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Driving Forces That Transformed the Care of Individuals With Cancer From 1900-1940

Karen Kane McDonnell
ONF 2011, 38(6), E15-E20 DOI: 10.1188/11.S1.ONF.E15-E20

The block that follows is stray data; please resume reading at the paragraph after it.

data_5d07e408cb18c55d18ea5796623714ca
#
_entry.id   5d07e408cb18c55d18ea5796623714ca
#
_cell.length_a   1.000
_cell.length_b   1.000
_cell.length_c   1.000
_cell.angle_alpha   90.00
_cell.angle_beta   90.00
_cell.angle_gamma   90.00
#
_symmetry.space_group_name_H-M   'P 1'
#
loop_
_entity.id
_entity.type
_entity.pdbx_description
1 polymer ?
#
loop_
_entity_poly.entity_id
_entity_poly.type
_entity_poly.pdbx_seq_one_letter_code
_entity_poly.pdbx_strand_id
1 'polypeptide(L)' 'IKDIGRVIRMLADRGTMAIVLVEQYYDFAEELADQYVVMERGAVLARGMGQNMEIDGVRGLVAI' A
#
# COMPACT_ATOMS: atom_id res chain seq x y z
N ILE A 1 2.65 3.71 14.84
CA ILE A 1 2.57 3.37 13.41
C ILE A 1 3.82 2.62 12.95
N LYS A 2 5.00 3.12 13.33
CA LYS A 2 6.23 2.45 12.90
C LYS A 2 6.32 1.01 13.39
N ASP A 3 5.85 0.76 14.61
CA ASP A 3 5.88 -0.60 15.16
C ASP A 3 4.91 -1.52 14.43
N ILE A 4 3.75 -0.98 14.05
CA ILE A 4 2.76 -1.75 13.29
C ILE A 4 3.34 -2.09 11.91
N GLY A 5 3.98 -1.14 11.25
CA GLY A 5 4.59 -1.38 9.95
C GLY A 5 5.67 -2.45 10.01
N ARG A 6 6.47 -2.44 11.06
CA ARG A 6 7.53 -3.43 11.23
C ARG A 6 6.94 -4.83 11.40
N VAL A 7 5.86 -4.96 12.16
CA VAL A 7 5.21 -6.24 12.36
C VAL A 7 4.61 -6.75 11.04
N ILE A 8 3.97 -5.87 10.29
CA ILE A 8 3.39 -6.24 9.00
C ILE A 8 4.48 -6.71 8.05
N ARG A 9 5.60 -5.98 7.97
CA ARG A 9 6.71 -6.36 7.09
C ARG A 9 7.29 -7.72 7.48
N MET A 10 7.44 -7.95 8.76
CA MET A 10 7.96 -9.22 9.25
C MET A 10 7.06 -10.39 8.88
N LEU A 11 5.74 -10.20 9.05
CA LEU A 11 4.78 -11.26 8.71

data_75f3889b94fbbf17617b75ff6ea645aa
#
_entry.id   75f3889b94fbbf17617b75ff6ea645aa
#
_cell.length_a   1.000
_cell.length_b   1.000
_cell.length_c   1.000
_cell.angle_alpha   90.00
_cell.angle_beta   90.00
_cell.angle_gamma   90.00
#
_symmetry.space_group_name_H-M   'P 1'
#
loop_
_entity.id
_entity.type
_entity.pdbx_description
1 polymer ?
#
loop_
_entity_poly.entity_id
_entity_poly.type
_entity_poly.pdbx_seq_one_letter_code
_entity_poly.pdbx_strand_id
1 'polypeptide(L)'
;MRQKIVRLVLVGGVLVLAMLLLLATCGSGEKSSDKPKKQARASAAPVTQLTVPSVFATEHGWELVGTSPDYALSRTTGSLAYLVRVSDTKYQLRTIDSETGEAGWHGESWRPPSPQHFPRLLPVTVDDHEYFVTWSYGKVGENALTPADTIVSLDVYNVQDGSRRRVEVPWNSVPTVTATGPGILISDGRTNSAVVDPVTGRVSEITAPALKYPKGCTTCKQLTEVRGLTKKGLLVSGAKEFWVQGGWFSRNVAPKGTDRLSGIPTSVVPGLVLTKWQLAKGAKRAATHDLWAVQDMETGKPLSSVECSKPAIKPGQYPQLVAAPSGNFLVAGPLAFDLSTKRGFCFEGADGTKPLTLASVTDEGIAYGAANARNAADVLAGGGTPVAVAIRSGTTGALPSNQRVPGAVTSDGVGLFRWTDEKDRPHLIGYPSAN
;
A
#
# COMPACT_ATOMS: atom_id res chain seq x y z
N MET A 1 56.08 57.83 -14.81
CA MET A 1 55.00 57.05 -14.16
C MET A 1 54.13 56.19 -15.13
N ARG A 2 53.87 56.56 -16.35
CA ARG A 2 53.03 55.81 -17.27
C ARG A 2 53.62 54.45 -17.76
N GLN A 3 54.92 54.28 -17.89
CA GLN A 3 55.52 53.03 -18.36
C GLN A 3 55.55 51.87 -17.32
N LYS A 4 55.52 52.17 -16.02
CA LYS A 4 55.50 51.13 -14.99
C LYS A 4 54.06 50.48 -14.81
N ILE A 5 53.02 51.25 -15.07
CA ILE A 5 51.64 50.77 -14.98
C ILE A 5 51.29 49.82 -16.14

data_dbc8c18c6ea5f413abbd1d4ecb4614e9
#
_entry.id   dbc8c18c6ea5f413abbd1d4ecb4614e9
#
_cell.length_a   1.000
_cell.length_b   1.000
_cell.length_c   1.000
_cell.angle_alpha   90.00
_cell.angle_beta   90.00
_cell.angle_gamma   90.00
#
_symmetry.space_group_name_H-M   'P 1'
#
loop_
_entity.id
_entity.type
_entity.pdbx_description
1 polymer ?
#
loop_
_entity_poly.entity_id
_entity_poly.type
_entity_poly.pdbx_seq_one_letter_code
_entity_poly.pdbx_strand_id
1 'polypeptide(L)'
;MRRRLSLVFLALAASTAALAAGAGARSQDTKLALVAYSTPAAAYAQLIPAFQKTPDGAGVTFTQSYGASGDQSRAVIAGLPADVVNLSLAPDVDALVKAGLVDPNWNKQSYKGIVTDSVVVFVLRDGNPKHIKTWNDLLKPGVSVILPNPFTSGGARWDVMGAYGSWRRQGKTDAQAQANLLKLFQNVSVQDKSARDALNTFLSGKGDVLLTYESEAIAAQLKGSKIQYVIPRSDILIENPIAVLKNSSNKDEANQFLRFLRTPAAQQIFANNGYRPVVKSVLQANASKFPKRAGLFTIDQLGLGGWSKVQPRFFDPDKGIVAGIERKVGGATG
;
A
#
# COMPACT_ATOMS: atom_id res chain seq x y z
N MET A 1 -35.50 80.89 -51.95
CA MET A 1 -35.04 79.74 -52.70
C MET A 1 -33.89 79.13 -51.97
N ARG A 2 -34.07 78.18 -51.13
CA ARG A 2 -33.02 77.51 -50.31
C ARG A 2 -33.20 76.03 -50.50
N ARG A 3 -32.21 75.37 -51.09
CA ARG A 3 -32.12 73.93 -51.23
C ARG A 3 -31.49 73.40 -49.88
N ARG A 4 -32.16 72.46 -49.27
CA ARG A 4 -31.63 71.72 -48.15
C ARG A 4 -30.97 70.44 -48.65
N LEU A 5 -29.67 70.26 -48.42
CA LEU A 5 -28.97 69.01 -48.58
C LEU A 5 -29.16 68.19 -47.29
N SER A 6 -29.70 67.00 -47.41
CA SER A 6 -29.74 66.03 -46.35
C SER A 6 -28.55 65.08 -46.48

Dramatic forces evolving in the late 19th century contributed to the transformation of the clinical care of individuals with cancer. The building of cancer hospitals, reporting of increasing numbers of cancer cases, medical specialization, and the declared war on cancer contributed significantly to the progress of change. Physician acknowledgment of the growing impact of cancer resulted in the formation of the American Society for the Control of Cancer in 1913. The clinical work of nurses was essential yet overlooked in many historical accounts of the time. Historical research provides evidence of the development of the oncology nursing specialization in the 1900s through the 1940s. Nurses required knowledge, skills, compassion, and fortitude to provide care to individuals with advanced cancers undergoing radical and sometimes dangerous therapies in hospitals and homes. Early nursing leaders provided the vision, established the foundation, and cultivated the passion for the emergence of the specialty.

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